|Namesake:||Named after the builder and designer Søren Larsen.|
|Builder:||Søren Larsen & Sons|
|General characteristics as brigatine|
|Length:||42.7 metres (140 ft)|
|Beam:||7.8 metres (26 ft)|
|Height:||30.5 metres (100 ft) mast height|
|Draught:||3.2 metres (10 ft)|
|Propulsion:||B&W Alpha auxiliary diesel engine, 240 horsepower (180 kW), 7 knots (13 km/h; 8.1 mph)|
|Sail plan:||Brigantine, 627 square metres (6,750 sq ft) sail area|
Design and construction
The vessel was constructed by Søren Larsen and Sons at their shipyard in Nykøbing Mors. She is 42.7 metres (140 ft) in length overall, with a beam of 7.8 metres (26 ft), and a draught of 3.2 metres (10 ft). The hull was carvel-built primarily from oak and beech. She was originally galeas-rigged, with an auxiliary engine. The 240 horsepower (180 kW) B&W Alpha diesel could propel the ship at 7 knots (13 km/h; 8.1 mph). The ship's single hold was accessible through three hatches. Søren Larsen was named after her builder, and was one of the last ships produced by the shipyard.
The ship was employed on the Baltic trade routes, hauling cargo throughout Scandinavia and northern Europe. On occasion, Søren Larsen ventured as far afield as the United Kingdom and Iceland. In 1972, the ship was gutted by fire. She was laid up until 1978, when the hull was purchased by Square Sail Britain. Søren Larsen was re-decked with iroko, she was re-masted with Douglas fir, and re-rigged as a 19th-century-style brigantine. The new masts gave the ship a mast height of 30.5 metres (100 ft), and she was outfitted with 627 square metres (6,750 sq ft) of sail. The vessel's homeport was changed to Colchester in the United Kingdom.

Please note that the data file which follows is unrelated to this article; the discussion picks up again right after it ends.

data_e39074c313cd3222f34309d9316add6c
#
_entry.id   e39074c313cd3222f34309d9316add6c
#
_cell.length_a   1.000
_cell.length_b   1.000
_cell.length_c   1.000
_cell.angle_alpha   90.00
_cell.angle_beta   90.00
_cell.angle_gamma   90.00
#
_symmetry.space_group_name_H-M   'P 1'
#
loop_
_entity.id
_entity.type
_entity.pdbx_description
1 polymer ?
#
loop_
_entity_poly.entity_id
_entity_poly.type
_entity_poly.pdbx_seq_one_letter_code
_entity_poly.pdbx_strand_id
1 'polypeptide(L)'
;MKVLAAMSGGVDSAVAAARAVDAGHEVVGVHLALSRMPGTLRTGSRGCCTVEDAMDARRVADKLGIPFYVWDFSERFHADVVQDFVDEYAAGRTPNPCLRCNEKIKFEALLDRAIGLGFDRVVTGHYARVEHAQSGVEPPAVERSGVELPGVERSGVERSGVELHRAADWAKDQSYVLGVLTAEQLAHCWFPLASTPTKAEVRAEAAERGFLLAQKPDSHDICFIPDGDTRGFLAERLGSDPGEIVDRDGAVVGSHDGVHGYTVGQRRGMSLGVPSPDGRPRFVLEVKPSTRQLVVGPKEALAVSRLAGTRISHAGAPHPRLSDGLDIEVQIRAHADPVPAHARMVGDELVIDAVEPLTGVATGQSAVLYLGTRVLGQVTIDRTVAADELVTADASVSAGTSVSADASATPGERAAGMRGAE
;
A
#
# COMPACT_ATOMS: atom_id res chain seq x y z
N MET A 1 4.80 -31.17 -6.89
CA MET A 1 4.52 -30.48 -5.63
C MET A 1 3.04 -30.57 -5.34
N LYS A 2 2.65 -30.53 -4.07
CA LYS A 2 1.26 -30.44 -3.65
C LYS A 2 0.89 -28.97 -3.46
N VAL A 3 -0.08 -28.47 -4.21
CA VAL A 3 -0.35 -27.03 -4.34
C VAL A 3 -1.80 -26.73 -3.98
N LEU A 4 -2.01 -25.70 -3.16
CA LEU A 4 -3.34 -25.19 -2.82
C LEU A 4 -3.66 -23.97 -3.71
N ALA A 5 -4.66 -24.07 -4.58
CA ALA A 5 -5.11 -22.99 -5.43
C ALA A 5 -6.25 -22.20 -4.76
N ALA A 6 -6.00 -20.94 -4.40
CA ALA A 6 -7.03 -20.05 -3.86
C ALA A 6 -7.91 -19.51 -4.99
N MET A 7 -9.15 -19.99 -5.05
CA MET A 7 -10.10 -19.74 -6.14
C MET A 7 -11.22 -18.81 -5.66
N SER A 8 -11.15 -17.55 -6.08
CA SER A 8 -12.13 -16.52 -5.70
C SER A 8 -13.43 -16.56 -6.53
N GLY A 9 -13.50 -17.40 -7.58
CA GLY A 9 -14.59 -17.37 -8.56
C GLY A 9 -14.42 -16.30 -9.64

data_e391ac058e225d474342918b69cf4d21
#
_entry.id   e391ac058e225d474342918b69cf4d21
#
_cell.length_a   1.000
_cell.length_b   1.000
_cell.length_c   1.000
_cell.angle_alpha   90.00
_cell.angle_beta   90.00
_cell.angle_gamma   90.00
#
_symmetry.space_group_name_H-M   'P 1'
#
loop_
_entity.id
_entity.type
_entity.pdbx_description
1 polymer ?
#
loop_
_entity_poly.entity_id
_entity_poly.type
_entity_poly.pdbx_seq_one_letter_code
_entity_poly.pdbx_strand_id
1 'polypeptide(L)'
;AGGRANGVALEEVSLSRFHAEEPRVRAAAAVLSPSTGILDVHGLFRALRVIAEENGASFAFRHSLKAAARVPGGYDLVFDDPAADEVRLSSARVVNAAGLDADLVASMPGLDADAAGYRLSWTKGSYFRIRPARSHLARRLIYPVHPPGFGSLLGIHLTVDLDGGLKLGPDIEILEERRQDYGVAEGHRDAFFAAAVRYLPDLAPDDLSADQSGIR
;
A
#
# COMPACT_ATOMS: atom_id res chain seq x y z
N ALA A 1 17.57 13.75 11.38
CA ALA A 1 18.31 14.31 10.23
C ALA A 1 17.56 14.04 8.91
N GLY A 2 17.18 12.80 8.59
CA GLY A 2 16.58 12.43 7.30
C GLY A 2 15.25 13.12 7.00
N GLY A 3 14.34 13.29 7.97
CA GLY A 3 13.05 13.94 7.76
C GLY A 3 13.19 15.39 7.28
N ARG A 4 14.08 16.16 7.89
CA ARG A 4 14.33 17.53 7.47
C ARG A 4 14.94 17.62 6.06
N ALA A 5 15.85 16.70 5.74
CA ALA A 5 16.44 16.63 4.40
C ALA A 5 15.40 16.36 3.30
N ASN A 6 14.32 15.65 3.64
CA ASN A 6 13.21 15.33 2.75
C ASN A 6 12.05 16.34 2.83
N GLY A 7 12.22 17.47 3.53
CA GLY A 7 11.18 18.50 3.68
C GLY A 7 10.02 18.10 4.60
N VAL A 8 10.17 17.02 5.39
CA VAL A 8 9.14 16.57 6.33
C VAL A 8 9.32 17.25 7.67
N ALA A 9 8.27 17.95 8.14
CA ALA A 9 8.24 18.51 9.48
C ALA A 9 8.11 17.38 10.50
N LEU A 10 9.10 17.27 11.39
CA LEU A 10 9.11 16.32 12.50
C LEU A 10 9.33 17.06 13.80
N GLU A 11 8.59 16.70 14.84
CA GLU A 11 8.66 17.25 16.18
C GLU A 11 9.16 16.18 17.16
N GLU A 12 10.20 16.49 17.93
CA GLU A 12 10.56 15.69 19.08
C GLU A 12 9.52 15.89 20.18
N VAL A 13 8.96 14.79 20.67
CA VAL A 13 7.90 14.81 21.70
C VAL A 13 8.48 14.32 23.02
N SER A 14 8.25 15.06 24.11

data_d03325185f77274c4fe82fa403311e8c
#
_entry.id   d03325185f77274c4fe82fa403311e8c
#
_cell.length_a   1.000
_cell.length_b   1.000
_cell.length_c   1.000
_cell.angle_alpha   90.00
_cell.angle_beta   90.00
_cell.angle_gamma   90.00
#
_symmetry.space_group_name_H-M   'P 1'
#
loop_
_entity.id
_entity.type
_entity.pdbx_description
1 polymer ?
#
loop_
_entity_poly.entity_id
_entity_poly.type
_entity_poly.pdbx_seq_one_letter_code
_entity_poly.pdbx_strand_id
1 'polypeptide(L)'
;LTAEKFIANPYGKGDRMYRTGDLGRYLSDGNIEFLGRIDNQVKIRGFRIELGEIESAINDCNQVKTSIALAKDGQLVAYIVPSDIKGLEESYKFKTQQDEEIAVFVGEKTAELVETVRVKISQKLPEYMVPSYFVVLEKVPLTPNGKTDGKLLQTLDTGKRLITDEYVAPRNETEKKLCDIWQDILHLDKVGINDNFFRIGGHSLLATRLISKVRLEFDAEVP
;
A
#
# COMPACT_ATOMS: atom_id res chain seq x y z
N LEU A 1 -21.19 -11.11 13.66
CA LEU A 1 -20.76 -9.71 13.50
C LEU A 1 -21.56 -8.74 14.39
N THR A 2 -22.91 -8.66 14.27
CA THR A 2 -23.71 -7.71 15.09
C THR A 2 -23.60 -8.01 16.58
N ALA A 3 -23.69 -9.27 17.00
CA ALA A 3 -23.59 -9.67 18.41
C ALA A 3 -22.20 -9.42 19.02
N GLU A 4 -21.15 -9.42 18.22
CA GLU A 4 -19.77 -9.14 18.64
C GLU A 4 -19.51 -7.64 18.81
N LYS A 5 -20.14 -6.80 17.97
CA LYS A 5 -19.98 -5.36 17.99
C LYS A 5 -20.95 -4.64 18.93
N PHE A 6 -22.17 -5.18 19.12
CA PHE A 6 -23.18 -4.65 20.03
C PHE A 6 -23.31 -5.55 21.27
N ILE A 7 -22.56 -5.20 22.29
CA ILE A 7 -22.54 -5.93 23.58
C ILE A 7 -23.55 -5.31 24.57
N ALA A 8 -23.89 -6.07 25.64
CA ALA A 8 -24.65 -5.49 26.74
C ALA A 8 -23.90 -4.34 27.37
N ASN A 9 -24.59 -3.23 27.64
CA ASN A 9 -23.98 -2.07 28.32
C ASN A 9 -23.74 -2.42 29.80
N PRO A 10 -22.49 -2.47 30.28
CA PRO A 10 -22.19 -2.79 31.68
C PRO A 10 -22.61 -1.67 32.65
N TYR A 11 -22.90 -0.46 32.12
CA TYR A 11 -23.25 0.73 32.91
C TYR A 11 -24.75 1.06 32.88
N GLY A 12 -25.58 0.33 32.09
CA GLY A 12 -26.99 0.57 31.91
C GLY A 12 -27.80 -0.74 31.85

On resuming operations in 1979, Søren Larsen saw extensive use for television and film. She appeared in BBC series The Onedin Line, the film The French Lieutenant's Woman, In Search of the Mary Celeste, and Shackleton. During the 1982 filming of Shackleton, Søren Larsen became the first sailing ship in 70 years to reach the Greenland Arctic Circle. Between 1982 and 1985, the ship was chartered by the Jubilee Sailing Trust: the success of the sailing program, which saw sail training provided to both able-bodied and disabled students, led Jubilee to order the construction of the sail training ship Lord Nelson. Søren Larsen was chartered for the 1987-88 First Fleet Re-enactment Voyage, and served as flagship for the journey: departing from England in May 1987, and sailing via Tenerife, Rio de Janeiro, Cape Town, Mauritius, and Fremantle before arriving in Sydney on Australia Day (26 January) 1988.
In 1991, Søren Larsen sailed around Cape Horn.
In late 2011, she was purchased by Sydney Harbour Tallships. Søren Larsen will continue to sail in the South Pacific.
In October 2013, Søren Larsen participated in the International Fleet Review 2013 in Sydney, Australia.
- Clarke & Iggulden, Sailing Home, p. vii
- Clarke & Iggulden, Sailing Home, p. 2
- King, The First Fleet. p. 89-90
- "Sydney Harbour Tallships".
- Clarke, Malcolm; Iggulden, David (1988). Sailing Home: a pictorial record of the First Fleet Re-enactment voyage. North Ryde, NSW: Angus and Robertson. ISBN 0207159653. OCLC 21041747.
- King, Jonathan (1987). Australia's First Fleet: the voyage and the re-enactment, 1788/1988. North Sydney, NSW and Waterloo, NSW: Robertsbridge Limited and Fairfax Magazines. ISBN 0947178163. OCLC 23869501.
- "History". Tallship Soren Larsen. Archived from the original on October 28, 2008.